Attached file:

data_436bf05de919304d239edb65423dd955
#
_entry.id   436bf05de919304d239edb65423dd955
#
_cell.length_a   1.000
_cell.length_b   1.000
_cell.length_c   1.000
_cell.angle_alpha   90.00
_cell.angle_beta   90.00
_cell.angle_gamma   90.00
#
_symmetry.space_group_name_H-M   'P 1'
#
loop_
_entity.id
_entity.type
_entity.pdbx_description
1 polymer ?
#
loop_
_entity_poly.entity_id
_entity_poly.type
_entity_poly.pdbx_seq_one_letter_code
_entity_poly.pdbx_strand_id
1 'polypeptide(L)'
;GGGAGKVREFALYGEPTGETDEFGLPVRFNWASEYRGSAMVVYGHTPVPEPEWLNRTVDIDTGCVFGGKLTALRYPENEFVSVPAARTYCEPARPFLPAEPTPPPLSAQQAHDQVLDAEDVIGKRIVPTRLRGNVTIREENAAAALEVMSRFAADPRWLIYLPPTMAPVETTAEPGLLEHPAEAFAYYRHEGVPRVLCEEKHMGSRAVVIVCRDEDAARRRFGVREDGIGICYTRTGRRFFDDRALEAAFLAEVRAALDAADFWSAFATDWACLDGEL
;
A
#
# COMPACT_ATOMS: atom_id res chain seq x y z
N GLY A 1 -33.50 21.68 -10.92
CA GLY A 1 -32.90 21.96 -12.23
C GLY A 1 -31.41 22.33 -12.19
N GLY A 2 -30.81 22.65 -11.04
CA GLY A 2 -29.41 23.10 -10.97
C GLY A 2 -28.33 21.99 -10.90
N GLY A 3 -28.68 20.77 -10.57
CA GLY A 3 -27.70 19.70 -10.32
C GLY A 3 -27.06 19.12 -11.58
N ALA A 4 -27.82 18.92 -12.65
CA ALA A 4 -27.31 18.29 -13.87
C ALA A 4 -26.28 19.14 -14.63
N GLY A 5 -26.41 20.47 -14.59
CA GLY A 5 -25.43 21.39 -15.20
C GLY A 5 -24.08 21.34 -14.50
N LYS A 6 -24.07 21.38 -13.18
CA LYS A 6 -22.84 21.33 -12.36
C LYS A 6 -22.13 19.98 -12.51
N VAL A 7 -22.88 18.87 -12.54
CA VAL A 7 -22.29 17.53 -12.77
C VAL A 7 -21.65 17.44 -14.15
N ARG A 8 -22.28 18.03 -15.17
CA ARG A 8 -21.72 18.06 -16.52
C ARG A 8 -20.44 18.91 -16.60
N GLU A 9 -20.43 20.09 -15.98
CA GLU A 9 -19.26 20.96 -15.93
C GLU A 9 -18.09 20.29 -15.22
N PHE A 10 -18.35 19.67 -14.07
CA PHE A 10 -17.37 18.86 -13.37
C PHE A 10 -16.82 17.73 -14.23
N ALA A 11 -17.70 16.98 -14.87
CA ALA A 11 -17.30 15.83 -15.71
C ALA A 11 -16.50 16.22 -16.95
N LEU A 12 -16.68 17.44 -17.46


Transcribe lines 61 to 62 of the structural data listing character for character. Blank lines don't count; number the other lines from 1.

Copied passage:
N ALA A 11 -17.70 16.98 -14.87
CA ALA A 11 -17.30 15.83 -15.71